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Food manufacturers don't care if you throw their products away before you need to. That just means you go back to the store and buy some more. For many items, your nose is your best guide.
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Old 12-31-2019, 03:04 PM   #30
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Thank you GG.

But in my case, (I am sounding like a broken record lol) my pantry clean up campaign has to do mostly with space. Lot of our can goods could hang around for quite a while IF there was room for them.

DH just came back from the store with chicken thighs we need for dinner tonight. He did pretty good this time. Only spent $45 on some other things, but thankfully, none of it goes in the pantry. lol Oppps, I was wrong. A box of taco shells goes on the shelf, and a package of soft shells in the shape of a bowl, new item I think he said.
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Old 12-31-2019, 04:05 PM   #31
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Thank you GG.

But in my case, (I am sounding like a broken record lol) my pantry clean up campaign has to do mostly with space. Lot of our can goods could hang around for quite a while IF there was room for them.

DH just came back from the store with chicken thighs we need for dinner tonight. He did pretty good this time. Only spent $45 on some other things, but thankfully, none of it goes in the pantry. lol Oppps, I was wrong. A box of taco shells goes on the shelf, and a package of soft shells in the shape of a bowl, new item I think he said.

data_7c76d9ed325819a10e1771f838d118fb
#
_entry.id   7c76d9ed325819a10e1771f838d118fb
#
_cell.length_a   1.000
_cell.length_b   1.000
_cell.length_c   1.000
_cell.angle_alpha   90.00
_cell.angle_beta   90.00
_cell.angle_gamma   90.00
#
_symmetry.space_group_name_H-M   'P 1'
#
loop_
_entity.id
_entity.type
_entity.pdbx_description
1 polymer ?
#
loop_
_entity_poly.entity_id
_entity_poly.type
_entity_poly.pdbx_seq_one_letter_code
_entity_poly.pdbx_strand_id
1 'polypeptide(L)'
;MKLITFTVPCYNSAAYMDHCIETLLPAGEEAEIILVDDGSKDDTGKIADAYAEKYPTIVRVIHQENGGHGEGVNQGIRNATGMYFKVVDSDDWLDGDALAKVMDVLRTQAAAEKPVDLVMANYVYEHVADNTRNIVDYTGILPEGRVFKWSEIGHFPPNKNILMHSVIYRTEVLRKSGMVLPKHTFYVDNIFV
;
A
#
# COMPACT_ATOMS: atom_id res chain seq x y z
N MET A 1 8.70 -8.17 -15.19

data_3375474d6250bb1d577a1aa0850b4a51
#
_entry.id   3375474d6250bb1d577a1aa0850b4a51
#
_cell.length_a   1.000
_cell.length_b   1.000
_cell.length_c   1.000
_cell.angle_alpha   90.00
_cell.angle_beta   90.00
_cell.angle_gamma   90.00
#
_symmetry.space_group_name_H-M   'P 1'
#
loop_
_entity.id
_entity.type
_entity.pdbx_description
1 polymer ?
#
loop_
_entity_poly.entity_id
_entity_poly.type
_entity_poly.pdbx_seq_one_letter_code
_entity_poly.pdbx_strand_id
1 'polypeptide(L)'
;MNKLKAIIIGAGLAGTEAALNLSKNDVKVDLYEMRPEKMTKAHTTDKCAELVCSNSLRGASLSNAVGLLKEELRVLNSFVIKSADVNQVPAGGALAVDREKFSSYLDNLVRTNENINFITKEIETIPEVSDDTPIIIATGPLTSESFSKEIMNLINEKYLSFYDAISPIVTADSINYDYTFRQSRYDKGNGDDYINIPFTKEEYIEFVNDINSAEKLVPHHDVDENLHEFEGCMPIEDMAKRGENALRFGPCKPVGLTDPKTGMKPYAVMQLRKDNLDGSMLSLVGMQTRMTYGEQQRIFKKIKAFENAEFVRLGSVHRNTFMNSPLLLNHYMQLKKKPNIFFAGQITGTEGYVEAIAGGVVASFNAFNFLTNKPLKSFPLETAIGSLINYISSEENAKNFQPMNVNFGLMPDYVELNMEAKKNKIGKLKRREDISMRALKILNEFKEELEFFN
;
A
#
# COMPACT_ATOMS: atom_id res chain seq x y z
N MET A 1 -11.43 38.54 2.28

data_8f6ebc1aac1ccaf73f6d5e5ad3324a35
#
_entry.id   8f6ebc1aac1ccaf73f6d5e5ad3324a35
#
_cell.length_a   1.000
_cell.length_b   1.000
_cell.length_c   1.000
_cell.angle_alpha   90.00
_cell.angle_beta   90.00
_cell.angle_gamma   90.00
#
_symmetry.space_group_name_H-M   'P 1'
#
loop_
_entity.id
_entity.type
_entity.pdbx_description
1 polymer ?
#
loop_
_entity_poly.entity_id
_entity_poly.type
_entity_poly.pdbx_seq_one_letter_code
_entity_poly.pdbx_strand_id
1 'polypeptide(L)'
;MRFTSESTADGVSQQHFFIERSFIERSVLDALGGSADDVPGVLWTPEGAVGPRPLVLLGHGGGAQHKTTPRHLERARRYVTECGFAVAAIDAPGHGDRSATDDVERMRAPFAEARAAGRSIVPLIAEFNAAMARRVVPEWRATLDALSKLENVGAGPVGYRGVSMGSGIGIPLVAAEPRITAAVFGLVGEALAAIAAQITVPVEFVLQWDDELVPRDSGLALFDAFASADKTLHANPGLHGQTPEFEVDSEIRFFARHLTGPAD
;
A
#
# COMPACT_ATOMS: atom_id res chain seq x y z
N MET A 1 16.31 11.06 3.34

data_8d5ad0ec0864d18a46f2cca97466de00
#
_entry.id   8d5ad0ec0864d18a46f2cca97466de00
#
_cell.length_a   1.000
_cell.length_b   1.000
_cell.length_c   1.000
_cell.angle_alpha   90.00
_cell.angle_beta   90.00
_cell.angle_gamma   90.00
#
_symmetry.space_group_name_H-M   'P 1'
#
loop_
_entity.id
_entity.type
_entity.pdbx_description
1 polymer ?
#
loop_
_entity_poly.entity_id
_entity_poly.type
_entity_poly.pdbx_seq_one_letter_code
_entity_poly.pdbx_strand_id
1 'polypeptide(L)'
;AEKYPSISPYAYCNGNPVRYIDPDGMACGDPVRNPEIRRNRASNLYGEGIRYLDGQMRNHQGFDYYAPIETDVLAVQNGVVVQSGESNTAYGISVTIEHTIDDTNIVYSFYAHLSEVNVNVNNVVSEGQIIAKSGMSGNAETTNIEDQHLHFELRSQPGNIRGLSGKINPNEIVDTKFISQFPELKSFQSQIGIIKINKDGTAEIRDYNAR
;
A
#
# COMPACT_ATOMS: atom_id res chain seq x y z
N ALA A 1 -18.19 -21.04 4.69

cookieee, I just offered this as a contribution to the conversation, not to anyone in particular. I thought it was interesting that this was published as we were discussing this.
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Old 12-31-2019, 04:37 PM   #32
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cookieee, I just offered this as a contribution to the conversation, not to anyone in particular. I thought it was interesting that this was published as we were discussing this.
GG, thank you, I found the article very interesting. Thank goodness the gentleman did not get sick.

We use expiration dates as a guideline (I'm sure like most of us do) and take it from there. Looks, taste, smell, etc. Our biggest problem nowadays is mold. We buy bread, rolls and such from the bakery in the store and they don't last very long. And sometimes we forget to put them in the freezer in time before the mold sets in.

Another problem we have is buying something out of the ordinary for a recipe we want to make and then never get around to making that recipe. And that ingredient just sits there. Anybody else do that?
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Old 12-31-2019, 09:40 PM   #33
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...

Another problem we have is buying something out of the ordinary for a recipe we want to make and then never get around to making that recipe. And that ingredient just sits there. Anybody else do that?
Do you mean like the wanton wrappers that have been in my freezer for I don't know how long? Or the pizza dough that has been there for months? It's one of the reasons I tend to buy spices as whole seeds and grind them myself right before using them. Whole seeds take a lot longer to go stale than already ground spices. Oh yeah, I have some spice blends that I made up for a recipe and only ever used it once. Now I have no idea how long it's been. I guess I should go through the herbs and spices and throw some stuff away. It would help with space.
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Old 12-31-2019, 10:37 PM   #34
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Do you mean like the wanton wrappers that have been in my freezer for I don't know how long? Or the pizza dough that has been there for months? It's one of the reasons I tend to buy spices as whole seeds and grind them myself right before using them. Whole seeds take a lot longer to go stale than already ground spices. Oh yeah, I have some spice blends that I made up for a recipe and only ever used it once. Now I have no idea how long it's been. I guess I should go through the herbs and spices and throw some stuff away. It would help with space.